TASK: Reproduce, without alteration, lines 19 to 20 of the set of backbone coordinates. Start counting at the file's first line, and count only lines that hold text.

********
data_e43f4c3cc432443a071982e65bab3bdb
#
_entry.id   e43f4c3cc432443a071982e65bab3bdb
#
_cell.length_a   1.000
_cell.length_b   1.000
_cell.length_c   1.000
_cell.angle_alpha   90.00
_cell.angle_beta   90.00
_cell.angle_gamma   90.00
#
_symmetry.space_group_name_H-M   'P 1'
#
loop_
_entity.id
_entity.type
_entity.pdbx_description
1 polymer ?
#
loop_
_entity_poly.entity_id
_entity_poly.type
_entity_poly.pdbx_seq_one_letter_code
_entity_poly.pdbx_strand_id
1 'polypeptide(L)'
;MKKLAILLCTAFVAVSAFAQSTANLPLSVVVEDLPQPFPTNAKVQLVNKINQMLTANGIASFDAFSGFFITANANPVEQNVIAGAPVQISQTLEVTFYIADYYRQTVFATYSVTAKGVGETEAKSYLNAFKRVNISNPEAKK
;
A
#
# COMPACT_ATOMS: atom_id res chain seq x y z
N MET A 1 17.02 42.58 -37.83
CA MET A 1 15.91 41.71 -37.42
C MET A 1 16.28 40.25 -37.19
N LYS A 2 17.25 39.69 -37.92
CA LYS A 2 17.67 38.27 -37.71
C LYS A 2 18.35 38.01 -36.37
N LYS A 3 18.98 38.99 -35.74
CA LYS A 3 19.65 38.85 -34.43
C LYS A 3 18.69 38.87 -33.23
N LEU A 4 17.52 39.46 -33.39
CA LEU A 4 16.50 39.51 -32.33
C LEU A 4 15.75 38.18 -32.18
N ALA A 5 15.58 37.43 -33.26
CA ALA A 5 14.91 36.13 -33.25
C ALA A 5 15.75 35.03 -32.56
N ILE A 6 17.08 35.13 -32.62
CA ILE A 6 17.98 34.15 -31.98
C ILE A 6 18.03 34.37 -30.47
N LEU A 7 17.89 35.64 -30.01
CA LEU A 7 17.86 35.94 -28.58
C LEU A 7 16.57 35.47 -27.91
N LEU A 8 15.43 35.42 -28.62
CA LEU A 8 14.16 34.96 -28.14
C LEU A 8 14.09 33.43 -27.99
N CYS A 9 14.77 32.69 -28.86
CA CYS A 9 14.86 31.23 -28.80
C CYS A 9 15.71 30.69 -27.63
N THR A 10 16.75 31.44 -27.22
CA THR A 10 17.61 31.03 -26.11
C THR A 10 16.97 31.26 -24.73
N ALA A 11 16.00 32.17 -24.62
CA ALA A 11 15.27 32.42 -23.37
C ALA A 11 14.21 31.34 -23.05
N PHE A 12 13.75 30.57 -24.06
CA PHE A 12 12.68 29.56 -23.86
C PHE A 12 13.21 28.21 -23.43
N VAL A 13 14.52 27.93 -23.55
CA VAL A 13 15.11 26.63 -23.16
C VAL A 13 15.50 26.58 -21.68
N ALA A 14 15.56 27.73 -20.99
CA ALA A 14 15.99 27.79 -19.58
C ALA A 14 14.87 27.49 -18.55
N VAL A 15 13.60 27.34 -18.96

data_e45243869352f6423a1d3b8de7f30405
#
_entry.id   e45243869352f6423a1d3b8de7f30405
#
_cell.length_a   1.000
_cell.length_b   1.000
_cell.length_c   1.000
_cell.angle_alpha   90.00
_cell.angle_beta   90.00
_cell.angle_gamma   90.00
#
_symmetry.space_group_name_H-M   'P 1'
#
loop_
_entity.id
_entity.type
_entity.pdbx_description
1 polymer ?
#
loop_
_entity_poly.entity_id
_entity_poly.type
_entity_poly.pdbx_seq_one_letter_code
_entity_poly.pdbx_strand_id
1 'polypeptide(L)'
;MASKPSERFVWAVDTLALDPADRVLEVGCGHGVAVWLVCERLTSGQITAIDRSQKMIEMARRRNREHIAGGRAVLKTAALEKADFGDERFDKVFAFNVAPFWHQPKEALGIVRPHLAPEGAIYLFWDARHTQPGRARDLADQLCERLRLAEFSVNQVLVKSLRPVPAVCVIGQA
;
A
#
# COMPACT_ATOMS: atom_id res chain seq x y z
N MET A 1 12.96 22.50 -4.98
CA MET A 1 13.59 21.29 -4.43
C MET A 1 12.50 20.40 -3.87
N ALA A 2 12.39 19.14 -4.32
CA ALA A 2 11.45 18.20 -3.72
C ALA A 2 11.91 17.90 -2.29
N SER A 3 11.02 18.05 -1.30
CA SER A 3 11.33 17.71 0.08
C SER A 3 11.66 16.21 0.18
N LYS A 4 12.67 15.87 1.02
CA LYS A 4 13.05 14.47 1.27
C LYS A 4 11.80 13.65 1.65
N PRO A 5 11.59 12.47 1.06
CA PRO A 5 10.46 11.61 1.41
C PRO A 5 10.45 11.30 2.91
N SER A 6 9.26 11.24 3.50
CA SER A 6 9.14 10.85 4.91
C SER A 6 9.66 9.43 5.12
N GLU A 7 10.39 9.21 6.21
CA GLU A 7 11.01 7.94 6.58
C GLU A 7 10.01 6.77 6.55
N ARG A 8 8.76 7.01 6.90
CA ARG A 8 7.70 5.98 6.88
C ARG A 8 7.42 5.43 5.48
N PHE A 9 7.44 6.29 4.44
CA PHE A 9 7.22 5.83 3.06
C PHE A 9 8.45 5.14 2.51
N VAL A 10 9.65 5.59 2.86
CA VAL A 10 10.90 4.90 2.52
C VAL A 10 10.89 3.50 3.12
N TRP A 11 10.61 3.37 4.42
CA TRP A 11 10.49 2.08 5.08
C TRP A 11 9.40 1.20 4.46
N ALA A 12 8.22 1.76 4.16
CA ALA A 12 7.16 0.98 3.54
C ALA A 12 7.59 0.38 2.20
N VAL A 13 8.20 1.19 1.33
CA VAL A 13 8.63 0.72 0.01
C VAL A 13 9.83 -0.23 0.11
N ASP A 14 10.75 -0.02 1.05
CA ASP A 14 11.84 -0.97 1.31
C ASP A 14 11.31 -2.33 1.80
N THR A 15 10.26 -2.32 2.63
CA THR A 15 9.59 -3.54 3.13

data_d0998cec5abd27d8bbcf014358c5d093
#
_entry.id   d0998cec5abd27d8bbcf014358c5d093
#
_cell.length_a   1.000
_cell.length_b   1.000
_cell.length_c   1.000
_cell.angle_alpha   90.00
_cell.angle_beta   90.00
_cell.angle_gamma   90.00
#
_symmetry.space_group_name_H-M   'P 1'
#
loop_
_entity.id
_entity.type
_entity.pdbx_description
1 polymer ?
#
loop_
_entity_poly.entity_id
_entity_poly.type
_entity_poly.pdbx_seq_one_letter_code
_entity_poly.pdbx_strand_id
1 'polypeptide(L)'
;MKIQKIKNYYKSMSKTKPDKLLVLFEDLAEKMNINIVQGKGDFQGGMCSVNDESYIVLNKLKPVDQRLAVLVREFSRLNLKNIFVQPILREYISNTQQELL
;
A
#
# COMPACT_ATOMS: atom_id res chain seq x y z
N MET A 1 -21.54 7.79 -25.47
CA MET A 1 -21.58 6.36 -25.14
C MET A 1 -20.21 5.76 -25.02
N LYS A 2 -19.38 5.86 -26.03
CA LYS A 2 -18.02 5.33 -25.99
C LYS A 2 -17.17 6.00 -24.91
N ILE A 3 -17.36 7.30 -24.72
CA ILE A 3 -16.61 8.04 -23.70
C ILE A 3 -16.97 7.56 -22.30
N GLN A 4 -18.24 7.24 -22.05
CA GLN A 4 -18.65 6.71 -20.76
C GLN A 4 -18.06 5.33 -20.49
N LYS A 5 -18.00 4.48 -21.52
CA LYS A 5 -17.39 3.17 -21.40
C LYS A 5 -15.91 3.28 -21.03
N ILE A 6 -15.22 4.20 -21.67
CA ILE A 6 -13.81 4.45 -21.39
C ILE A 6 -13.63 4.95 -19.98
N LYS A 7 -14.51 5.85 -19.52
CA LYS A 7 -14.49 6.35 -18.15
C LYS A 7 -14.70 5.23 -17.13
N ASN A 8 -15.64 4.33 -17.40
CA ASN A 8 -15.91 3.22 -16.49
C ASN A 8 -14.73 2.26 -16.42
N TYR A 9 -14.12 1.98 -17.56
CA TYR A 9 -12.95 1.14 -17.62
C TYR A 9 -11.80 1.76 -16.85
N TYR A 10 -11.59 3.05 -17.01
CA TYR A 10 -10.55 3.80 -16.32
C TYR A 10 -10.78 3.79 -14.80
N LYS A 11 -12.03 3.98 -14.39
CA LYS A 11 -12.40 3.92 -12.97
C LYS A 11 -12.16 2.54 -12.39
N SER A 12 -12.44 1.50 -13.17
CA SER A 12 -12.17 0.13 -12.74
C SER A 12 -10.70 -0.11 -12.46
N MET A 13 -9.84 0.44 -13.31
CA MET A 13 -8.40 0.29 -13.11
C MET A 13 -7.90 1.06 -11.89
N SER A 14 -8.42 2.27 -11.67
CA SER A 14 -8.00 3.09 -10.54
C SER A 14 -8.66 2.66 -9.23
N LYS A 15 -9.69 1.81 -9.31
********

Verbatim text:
#
loop_